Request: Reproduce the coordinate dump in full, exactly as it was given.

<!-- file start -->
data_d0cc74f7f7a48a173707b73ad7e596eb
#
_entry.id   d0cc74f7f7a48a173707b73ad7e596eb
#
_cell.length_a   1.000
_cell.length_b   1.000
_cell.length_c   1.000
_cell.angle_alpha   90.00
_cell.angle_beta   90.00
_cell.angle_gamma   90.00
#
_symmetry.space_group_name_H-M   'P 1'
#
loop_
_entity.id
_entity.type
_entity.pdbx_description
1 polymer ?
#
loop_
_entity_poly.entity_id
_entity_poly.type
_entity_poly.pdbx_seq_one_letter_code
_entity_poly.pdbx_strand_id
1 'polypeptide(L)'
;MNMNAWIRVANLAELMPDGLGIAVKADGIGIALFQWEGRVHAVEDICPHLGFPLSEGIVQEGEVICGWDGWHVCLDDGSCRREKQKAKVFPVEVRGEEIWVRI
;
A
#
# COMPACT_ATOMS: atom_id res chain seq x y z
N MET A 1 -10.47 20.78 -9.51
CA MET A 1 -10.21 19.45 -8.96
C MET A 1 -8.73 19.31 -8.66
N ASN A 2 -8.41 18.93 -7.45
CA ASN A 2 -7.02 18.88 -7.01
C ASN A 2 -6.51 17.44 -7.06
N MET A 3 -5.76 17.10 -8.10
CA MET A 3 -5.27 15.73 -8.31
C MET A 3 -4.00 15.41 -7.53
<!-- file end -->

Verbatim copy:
data_d0cc74f7f7a48a173707b73ad7e596eb
#
_entry.id   d0cc74f7f7a48a173707b73ad7e596eb
#
_cell.length_a   1.000
_cell.length_b   1.000
_cell.length_c   1.000
_cell.angle_alpha   90.00
_cell.angle_beta   90.00
_cell.angle_gamma   90.00
#
_symmetry.space_group_name_H-M   'P 1'
#
loop_
_entity.id
_entity.type
_entity.pdbx_description
1 polymer ?
#
loop_
_entity_poly.entity_id
_entity_poly.type
_entity_poly.pdbx_seq_one_letter_code
_entity_poly.pdbx_strand_id
1 'polypeptide(L)'
;MNMNAWIRVANLAELMPDGLGIAVKADGIGIALFQWEGRVHAVEDICPHLGFPLSEGIVQEGEVICGWDGWHVCLDDGSCRREKQKAKVFPVEVRGEEIWVRI
;
A
#
# COMPACT_ATOMS: atom_id res chain seq x y z
N MET A 1 -10.47 20.78 -9.51
CA MET A 1 -10.21 19.45 -8.96
C MET A 1 -8.73 19.31 -8.66
N ASN A 2 -8.41 18.93 -7.45
CA ASN A 2 -7.02 18.88 -7.01
C ASN A 2 -6.51 17.44 -7.06
N MET A 3 -5.76 17.10 -8.10
CA MET A 3 -5.27 15.73 -8.31
C MET A 3 -4.00 15.41 -7.53